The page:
Children of the 90s - @30 Clinic

Join us in our biggest collection yet of health data!

Join us in our biggest collection yet of health data!

Join us in our biggest collection yet of health data!

No backgroundThis year marks the 30th anniversary of Children of the 90s. To coincide with this milestone, we have launched a new clinic called ‘@30’. All participants – original parents, study children and Children of the Children of the 90s (COCO90s) – will be invited to attend this clinic.

Update your details

If we don't have a current email address for you, please update your details and you will receive your invite to the @30 clinic over the next 2 years. 

  • You will get a £40 shopping voucher as a thank you.
  • Appointments are flexible and available 7 days a week, including occasional evenings, over the next 2 years.
  • Our @30 clinic is COVID-19 secure and we have measures in place to protect participants and staff.
  • We will pay your travel and accommodation expenses (where needed).
  • We can give you a letter for your employer so you don’t need to take paid leave to attend.

ITV News West Country attends the @30 clinic: 

Read media coverage about @30 in The Guardian and BBC News.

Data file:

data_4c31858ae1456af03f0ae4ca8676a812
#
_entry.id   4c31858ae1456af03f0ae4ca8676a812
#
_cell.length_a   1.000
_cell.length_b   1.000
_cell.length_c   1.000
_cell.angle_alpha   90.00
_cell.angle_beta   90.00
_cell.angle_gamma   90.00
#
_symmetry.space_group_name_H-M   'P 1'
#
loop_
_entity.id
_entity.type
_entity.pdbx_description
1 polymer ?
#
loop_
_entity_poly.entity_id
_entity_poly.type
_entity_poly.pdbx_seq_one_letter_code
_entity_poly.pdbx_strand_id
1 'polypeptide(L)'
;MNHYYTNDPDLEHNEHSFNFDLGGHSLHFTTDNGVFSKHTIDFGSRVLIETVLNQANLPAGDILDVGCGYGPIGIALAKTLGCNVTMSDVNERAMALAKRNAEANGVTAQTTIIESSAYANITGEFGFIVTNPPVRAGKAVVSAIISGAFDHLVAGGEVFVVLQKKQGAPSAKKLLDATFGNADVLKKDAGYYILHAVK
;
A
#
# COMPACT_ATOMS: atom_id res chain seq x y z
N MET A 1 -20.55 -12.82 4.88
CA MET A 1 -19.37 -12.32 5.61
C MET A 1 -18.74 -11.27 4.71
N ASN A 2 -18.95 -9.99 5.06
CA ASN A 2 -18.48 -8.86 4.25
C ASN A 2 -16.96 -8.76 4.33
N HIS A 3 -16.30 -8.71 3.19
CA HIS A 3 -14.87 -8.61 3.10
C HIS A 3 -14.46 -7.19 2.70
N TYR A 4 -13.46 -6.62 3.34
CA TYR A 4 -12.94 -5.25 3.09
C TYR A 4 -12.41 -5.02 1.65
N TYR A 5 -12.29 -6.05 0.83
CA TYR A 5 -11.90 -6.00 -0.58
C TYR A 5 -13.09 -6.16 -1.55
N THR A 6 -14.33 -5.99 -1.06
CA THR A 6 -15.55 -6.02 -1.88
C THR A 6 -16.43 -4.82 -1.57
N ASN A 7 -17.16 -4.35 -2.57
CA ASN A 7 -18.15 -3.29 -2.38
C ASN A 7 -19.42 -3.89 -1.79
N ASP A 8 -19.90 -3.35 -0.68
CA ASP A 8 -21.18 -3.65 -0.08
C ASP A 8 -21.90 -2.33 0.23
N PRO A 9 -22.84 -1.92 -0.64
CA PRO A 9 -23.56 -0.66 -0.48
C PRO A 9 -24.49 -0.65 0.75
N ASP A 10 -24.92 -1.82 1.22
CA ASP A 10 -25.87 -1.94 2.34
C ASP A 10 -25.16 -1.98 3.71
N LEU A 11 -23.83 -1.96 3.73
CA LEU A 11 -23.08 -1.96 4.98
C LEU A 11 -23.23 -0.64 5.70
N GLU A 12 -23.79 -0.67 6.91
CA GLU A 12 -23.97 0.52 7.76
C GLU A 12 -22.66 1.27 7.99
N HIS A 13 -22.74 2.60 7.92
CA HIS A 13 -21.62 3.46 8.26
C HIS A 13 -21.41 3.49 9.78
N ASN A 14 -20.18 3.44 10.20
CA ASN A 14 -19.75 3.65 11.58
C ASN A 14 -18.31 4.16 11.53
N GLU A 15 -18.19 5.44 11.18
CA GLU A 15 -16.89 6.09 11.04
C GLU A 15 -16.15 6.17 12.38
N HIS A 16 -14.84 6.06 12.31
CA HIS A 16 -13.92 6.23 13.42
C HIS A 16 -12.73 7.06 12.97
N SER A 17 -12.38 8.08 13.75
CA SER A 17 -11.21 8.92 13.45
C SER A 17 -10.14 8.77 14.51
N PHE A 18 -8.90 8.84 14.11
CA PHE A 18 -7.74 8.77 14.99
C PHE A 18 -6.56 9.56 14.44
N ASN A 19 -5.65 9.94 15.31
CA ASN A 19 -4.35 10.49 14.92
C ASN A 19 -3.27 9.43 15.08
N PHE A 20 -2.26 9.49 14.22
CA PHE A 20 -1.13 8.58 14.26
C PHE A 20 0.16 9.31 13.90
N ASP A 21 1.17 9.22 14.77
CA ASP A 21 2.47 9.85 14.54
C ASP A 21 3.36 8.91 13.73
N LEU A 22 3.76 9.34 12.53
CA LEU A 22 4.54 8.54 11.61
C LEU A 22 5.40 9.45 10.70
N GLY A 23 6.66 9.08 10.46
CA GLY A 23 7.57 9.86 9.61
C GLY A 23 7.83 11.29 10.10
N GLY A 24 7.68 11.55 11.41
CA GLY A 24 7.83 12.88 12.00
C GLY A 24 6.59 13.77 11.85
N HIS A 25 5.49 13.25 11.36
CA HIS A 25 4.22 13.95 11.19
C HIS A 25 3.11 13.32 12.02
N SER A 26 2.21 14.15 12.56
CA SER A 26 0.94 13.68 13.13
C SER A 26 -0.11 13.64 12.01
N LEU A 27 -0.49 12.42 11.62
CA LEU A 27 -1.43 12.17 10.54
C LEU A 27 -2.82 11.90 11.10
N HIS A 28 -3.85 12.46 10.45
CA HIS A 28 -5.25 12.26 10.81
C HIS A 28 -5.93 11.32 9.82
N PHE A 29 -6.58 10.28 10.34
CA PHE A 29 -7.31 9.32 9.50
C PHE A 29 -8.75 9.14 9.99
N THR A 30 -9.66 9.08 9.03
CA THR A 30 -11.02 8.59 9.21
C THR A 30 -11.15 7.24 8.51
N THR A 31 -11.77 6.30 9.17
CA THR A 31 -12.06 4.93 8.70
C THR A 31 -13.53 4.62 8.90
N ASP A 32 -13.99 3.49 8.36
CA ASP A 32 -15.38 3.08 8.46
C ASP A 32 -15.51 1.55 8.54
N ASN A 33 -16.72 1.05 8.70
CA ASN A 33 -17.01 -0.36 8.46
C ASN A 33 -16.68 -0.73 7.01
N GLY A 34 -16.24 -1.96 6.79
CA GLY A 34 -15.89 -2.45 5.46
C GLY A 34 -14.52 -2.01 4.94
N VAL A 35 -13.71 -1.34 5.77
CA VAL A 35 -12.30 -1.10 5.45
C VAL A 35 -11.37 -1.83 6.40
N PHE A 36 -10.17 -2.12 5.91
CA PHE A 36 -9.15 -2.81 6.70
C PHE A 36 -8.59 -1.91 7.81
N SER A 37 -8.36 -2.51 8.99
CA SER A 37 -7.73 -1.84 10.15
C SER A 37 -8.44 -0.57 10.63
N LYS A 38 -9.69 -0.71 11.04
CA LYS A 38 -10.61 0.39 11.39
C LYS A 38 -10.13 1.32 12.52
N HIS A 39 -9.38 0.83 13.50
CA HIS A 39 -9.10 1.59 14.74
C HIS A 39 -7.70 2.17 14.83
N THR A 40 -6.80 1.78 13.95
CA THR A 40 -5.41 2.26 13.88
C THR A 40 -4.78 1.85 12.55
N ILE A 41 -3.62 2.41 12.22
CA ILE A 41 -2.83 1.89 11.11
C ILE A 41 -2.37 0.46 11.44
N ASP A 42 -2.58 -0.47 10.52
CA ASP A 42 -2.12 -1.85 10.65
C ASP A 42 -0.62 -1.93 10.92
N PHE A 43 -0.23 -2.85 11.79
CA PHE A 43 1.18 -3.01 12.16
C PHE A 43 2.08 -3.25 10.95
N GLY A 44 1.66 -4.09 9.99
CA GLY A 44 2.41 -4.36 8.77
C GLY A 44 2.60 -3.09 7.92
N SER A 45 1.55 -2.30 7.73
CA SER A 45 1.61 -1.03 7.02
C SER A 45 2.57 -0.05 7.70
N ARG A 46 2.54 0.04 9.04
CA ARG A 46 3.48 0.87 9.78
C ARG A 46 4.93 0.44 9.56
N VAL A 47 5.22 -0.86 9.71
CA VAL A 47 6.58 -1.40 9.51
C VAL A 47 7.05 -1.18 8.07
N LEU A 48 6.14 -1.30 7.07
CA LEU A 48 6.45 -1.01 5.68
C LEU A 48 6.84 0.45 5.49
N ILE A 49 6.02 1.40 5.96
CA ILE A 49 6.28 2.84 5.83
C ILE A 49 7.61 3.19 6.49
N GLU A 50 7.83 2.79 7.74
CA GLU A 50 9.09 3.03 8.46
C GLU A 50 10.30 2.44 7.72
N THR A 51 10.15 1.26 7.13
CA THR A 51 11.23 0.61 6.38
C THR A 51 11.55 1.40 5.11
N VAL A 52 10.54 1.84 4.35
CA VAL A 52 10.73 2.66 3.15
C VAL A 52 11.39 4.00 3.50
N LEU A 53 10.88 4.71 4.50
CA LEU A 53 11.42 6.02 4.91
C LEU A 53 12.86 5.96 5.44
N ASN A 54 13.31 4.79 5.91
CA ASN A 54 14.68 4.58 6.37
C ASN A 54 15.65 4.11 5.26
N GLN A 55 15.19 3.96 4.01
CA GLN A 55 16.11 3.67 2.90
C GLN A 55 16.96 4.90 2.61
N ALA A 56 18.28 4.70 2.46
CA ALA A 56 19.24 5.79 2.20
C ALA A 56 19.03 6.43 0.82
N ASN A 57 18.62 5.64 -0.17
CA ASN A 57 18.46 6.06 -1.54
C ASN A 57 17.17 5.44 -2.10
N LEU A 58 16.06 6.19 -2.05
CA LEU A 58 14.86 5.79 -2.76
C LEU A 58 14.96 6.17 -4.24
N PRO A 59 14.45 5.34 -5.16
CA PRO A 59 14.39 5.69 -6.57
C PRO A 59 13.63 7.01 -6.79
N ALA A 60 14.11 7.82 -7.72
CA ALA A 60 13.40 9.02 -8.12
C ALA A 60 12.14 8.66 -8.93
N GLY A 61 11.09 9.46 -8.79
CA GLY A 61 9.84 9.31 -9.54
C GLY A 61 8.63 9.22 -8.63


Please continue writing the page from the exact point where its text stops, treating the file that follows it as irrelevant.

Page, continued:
Our information leaflets have lots more information about what's involved and the reasons why we do these tests. 

I‌nformation sheet for young adults and parent visits 

Information sheet for child visits

We also offer “quiet” days where there are fewer staff and participants, less background noise and lighting is kept low. Our next session will be 14 February. Please contact us to find out more or to book your appointment.

It’s never too late to get back in touch, however long it's been since you last took part, and you can choose how little or how much to get involved.

We're just about to go through a stage now where our original babies are 30-years-old, they are entering a new chapter of their lives, they have new families, new social circumstances and we need to capture that. It’s an exciting time for Children of the 90s.

Professor Nic Timpson, Principal Investigator
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